Showing posts with label Newton Minnow. Show all posts
Showing posts with label Newton Minnow. Show all posts

Sunday, August 9, 2020

Televisionaries


Within a relatively recent historical period, modern society has achieved the luxury and benefits of viewing the world through the scope of a variety of media outlets including print, radio and social media. All of these technologies can connect us promptly yet vicariously to the stories and events we otherwise couldn’t share or experience.

Undeniably, among the most revolutionary of these mediums was that of television.

A technological marvel that was developed by a succession of brilliant inventors throughout the 19th and 20th Centuries, TV’s aim was essentially to transmit images and sounds from a source to a receiver. Traditionally sent by radio waves(broadcasted), today it can also be received through cable, satellite and internet technologies.

In short, the electronic television contained a cathode ray tube where electrons were beamed into an empty “vacuum” of the tube. The negatively charged electrons would then find their way to positively charged anodes on the screen. “Steering coils” would magnetically move the beam in various directions. Phosphorus dust on the inside of the screen would then emit light as the beams scanned across the screen in rows, forming the transmitted image.

In the Twenties and Thirties, the first television stations in America were built with the first TV sets commercially available in 1938. The first TV program believed to have been broadcast was The Queen’s Messenger, ten years earlier.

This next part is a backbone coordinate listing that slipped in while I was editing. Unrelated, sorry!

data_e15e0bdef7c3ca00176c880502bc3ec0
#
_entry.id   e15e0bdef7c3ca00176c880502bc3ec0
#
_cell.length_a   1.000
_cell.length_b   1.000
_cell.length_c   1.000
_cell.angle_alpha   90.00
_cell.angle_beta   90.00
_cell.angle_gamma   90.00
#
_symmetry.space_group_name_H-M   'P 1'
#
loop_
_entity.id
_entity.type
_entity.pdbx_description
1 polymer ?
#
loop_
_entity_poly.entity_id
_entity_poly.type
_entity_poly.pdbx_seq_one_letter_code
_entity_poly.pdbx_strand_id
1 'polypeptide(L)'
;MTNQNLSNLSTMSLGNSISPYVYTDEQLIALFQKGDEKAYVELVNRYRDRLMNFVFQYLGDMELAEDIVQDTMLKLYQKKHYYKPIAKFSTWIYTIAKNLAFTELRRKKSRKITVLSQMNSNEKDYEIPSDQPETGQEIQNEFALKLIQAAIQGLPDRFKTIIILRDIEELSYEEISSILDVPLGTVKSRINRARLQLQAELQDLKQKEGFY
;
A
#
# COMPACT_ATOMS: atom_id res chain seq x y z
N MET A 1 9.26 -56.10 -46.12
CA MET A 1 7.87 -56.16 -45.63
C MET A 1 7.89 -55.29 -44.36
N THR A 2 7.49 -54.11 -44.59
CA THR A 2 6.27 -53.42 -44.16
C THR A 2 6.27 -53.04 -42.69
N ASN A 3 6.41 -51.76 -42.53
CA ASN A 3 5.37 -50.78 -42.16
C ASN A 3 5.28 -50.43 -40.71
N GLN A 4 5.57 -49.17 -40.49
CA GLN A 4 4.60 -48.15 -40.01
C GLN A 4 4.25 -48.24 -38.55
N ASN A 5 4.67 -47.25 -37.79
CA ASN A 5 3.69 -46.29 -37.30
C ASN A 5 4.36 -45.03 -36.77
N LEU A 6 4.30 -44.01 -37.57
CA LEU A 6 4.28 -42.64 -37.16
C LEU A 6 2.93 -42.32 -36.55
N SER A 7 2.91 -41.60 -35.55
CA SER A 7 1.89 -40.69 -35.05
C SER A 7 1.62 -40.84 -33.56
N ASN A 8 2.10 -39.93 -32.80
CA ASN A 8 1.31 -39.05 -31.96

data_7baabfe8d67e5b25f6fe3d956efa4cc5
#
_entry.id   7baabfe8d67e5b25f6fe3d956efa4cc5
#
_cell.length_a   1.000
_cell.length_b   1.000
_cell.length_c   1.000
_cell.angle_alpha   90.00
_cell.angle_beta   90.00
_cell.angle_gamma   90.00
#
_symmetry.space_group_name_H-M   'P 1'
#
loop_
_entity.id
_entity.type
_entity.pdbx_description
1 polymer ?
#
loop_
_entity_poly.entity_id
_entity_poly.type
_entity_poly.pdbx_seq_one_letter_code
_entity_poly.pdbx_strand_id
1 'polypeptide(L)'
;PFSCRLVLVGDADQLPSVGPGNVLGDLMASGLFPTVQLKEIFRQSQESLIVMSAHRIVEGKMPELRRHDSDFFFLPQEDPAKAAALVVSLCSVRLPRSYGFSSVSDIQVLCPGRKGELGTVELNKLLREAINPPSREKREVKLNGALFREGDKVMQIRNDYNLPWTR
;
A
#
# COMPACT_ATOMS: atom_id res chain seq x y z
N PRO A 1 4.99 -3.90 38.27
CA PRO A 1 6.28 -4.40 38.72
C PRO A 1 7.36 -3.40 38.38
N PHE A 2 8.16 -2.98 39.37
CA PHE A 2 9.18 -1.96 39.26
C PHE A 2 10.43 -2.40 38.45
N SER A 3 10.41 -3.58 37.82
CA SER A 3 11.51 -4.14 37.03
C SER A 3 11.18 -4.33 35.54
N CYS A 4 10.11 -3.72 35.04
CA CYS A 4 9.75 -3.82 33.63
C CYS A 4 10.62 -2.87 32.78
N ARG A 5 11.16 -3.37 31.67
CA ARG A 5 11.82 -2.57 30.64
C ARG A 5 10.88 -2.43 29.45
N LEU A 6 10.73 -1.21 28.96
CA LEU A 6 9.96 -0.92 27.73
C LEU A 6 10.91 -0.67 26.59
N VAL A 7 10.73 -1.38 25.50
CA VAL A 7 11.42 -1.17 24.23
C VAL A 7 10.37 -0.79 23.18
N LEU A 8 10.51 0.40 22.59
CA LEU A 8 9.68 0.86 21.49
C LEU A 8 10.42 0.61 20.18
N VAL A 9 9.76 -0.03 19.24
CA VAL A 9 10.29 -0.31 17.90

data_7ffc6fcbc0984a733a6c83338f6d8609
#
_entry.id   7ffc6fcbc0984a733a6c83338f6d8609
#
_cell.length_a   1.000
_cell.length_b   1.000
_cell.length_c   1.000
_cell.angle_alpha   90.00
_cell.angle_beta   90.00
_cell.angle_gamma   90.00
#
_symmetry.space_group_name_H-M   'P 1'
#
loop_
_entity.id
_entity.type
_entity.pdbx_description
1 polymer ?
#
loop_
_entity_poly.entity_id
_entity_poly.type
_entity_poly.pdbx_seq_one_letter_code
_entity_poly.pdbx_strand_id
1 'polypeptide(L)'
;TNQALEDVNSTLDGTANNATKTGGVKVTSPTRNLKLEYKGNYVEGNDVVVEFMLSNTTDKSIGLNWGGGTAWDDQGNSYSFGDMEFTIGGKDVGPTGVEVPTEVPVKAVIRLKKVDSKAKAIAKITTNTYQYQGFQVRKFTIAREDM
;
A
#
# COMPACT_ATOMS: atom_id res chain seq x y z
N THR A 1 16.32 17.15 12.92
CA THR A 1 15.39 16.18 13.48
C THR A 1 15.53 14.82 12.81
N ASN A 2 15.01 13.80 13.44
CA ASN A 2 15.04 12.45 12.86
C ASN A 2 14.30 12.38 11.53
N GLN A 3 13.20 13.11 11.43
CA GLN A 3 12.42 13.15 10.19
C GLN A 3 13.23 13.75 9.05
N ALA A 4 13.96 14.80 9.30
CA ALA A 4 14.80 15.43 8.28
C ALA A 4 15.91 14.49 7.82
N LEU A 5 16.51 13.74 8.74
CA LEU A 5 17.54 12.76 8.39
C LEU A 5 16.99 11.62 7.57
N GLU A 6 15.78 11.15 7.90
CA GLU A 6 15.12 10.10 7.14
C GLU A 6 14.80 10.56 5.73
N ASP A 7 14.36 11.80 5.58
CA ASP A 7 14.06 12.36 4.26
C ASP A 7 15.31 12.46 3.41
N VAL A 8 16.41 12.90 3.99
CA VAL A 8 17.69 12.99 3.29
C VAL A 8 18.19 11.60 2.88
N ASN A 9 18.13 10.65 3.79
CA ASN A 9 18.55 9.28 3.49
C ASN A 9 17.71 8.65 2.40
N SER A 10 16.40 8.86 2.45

None of these breakthroughs occurred overnight and television’s subsequent advancements, color and increased sound and image resolution have continued in a similarly unmitigated manner.


<< This RCA Victor / radio / phonograph combination console was a wedding present to my parents from my uncle. As a toddler, my brother had watched the moon landing on this set.

In 1961, Newton Minnow, chairman of the Federal Communications Commission infamously declared television to be “a vast wasteland.” Unfortunately, I’d have to wholeheartedly agree although I think the denunciation might have been fifty years too soon.


Newton Minnow receiving the Presidential Medal of Freedom in 2016. >>

TV from the golden age undeniably provided great value in entertainment and information. For many, television’s appeal was only as alluring as the programming of the moment. Perhaps the source of Minnow’s criticisms simply resulted from the cancellation of some of his favorite shows.

Are there any great inventions you feel are ‘wasted?”

How and what would you have changed concerning them?


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